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Should patents apply to Covid vaccines?

9:10 am today

There's concern in Europe over delays to Covid-19 vaccines, after manufacturers Pfizer-BioNTech and AstraZeneca both warned of production delays. That's led to legal threats by Italy and Poland and demands by the European Union for the companies to deliver on the billions invested in vaccine development. New Zealand is… Audio

 

 

Thursday 28 January 2021

Available Audio (10)

On today’s show

 

 

09:05 Should patents apply to Covid vaccines?

There's concern in Europe over delays to Covid-19 vaccines, after manufacturers  Pfizer-BioNTech and AstraZeneca both warned of production delays. That's led to legal threats by Italy and Poland and demands by the European Union for the companies to deliver on the billions invested in vaccine development. New Zealand is expected to approve the Pfizer-BioNTech vaccine next week, and the Director-General of Health says he doesn't expect any delivery delays because of what's happening in Europe. However a a professor in the economics of disasters, Victoria University's Ilan Noy, says countries should be pushing for the patents to be lifted on vaccines to help increase production. He joins Kathryn to talk about how nations need to stop acting in their own interest.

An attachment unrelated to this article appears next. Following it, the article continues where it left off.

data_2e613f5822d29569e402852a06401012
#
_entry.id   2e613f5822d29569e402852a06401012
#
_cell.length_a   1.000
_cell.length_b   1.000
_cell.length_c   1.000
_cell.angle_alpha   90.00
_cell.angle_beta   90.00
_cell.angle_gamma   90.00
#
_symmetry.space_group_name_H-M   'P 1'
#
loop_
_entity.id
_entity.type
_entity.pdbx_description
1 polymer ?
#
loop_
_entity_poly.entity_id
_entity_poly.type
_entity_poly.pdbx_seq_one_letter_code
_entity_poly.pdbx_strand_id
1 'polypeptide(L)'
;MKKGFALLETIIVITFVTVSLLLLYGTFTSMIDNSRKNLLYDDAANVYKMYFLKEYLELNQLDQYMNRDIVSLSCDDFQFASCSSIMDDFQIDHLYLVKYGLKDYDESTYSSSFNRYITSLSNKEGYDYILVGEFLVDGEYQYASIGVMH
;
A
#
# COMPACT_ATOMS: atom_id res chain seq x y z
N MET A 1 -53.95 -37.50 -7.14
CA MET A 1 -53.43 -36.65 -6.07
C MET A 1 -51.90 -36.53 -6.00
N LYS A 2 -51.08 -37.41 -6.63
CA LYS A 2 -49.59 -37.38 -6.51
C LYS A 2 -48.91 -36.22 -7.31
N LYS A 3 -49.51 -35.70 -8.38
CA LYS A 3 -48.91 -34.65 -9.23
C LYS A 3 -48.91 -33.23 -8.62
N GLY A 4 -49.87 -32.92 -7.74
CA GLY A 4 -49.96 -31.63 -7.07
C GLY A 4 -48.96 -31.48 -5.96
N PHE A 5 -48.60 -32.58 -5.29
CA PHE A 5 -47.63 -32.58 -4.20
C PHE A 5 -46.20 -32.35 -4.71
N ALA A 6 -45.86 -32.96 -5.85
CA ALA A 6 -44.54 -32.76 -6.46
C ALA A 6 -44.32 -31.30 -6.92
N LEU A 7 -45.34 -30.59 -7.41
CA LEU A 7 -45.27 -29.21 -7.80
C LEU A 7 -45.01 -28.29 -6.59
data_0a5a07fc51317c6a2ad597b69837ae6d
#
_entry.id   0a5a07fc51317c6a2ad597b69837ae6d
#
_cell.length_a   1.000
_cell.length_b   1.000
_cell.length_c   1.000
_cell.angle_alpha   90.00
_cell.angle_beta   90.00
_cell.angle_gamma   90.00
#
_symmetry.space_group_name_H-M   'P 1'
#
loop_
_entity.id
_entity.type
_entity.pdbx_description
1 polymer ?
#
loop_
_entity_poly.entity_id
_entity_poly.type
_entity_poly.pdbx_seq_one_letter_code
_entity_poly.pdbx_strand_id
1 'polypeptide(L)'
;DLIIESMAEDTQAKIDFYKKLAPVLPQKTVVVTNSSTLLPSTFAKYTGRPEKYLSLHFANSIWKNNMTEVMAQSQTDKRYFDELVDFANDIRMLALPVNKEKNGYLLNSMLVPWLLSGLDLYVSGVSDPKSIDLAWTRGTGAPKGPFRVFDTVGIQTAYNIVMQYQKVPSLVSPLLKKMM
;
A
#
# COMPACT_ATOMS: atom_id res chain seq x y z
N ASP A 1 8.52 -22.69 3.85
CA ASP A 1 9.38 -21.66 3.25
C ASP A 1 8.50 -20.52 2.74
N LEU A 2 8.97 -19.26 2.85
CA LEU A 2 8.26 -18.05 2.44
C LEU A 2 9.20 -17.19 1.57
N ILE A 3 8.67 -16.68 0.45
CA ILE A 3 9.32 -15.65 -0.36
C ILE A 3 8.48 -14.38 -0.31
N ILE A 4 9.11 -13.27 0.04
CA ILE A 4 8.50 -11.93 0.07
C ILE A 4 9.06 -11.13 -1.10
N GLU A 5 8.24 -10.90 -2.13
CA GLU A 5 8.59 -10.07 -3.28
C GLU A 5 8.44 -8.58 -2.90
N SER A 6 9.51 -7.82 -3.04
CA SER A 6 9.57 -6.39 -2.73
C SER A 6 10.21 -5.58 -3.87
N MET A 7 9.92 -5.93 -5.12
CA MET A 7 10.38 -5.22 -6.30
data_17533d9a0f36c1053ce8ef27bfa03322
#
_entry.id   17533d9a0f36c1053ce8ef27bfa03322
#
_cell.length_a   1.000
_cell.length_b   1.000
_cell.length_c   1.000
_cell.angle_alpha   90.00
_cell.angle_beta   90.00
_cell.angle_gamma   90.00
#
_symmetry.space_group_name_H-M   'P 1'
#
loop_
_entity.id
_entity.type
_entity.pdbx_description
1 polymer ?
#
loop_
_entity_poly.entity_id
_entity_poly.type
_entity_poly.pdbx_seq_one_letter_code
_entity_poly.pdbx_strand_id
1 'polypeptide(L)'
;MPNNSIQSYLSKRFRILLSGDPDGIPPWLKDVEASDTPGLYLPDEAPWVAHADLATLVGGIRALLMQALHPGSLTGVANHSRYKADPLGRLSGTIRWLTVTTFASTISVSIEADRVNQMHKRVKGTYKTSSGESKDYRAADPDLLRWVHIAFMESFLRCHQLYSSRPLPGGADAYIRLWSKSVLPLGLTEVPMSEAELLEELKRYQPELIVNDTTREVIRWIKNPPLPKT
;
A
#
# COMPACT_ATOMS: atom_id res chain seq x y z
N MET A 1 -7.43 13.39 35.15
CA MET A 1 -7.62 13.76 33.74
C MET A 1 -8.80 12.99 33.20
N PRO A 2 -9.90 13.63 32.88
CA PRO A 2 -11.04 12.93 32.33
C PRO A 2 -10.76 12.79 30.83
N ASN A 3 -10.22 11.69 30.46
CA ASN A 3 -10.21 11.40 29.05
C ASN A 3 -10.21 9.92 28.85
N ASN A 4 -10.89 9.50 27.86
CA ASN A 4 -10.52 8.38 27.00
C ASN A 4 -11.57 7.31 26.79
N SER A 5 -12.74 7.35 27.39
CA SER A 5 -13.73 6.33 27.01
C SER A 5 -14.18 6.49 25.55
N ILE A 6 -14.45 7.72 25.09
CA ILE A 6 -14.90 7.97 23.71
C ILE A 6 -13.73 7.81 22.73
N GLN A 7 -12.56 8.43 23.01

A French pharmacist holds a vial of the undiluted Pfizer-BioNTech vaccine, stored at -70 °, on 15 January, 2021.

Photo: AFP

09:30 Financial watchdog issues scathing report on NZX over cyberattacks

NZX in Auckland.

Photo: 123RF

The government financial regulator has strongly criticised the stock exchange for being ill prepared and slow to react to last year's cyber attacks. Trading on the NZX was halted for four days last August after heavy cyber attacks disrupted its website. A review by the Financial Market Authority says the NZX didn't have adequate technology, systems or trained staff to cope with the denial of service attacks which overwhelmed the NZX site. It says the NZX didn't meet its obligations to ensure a properly functioning market. Kathryn speaks with FMA Chief Executive Rob Everett.

09:30 Vehicle beach ban great for environment

As a fire safety measure over the height of the Christmas-New Year season the Auckland council closed popular Muriwai beach to vehicles. Driving on the sand is usually allowed with a special permit at the popular West Coast surf beach. Rodney Local Board Chair Phelan Pirrie and Muriwai Community Association president Simon Leitch both say the restriction has worked well and had ecological and public safety benefits too.

Muriwai Beach at sunset

Muriwai Beach at sunset Photo: Simon Leitch

09:45 UK: PM confirms schools to remain shut, hotel quarantine plans 

UK correspondent Matt Dathan joins Kathryn to talk about Prime Minister Boris Johnson's press conference this morning, where he confirmed schools will remain shut through to at least March. He's also unveiled plans to quarantine travelers from 22 countries into the UK, but Wales and Scotland say that doesn't go far enough. The UK has surpassed 100,000 deaths, triggering fresh questions about the Government's handling of the pandemic.